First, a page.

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Opinion
Peter R. Orszag

The U.S. Makes Carbon Pricing More Complicated Than It Needs to Be

What happens when a country that’s unwilling to impose a direct tax on emissions decides to assess the carbon content of imports?

How much should carbon emissions add to the price of steel?

How much should carbon emissions add to the price of steel?

Photographer: Doug Kanter/Bloomberg

As the November climate conference in Glasgow approaches, debate over the value of carbon “border adjustment” mechanisms in many countries is picking up. Most puzzling is a U.S. approach proposed in Congress.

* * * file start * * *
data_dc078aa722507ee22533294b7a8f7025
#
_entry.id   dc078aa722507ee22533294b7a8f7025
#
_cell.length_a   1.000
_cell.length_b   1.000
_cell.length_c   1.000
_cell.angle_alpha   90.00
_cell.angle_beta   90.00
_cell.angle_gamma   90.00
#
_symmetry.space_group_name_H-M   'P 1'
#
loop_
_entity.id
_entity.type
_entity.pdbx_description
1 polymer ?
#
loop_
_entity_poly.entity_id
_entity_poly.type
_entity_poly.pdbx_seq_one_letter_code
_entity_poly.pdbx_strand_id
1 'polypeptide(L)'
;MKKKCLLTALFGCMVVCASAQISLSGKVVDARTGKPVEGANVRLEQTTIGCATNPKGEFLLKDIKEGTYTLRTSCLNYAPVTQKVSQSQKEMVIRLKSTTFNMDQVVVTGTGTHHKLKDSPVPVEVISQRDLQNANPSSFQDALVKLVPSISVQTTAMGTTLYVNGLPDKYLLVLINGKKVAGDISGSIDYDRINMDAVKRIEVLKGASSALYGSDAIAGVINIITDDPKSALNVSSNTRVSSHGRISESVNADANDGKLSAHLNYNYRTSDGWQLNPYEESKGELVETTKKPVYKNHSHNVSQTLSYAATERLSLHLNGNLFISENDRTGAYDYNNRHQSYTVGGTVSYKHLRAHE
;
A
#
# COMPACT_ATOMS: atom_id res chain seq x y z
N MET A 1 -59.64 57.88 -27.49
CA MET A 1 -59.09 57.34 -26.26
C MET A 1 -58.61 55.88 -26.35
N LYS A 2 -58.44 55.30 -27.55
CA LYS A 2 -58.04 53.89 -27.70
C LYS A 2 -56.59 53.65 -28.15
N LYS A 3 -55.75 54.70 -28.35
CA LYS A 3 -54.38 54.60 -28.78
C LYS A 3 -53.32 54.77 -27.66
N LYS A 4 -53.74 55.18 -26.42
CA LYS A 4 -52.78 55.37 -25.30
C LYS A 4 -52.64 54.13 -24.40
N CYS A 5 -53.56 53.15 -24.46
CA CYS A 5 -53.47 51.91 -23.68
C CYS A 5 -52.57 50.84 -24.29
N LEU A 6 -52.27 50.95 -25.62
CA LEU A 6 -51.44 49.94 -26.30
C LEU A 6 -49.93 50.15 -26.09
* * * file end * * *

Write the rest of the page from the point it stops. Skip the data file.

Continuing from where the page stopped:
A border adjustment is a fee that a country would impose on the quantity of carbon embodied in imports. The idea is to mitigate “leakage” of emissions toward countries with looser climate policies, and encourage those countries to adopt stricter ones. Where countries differ in the stringency of their efforts to lower emissions, the mechanism can push toward lower emissions everywhere. And it can discourage counterproductive shifts in the location of polluting industries.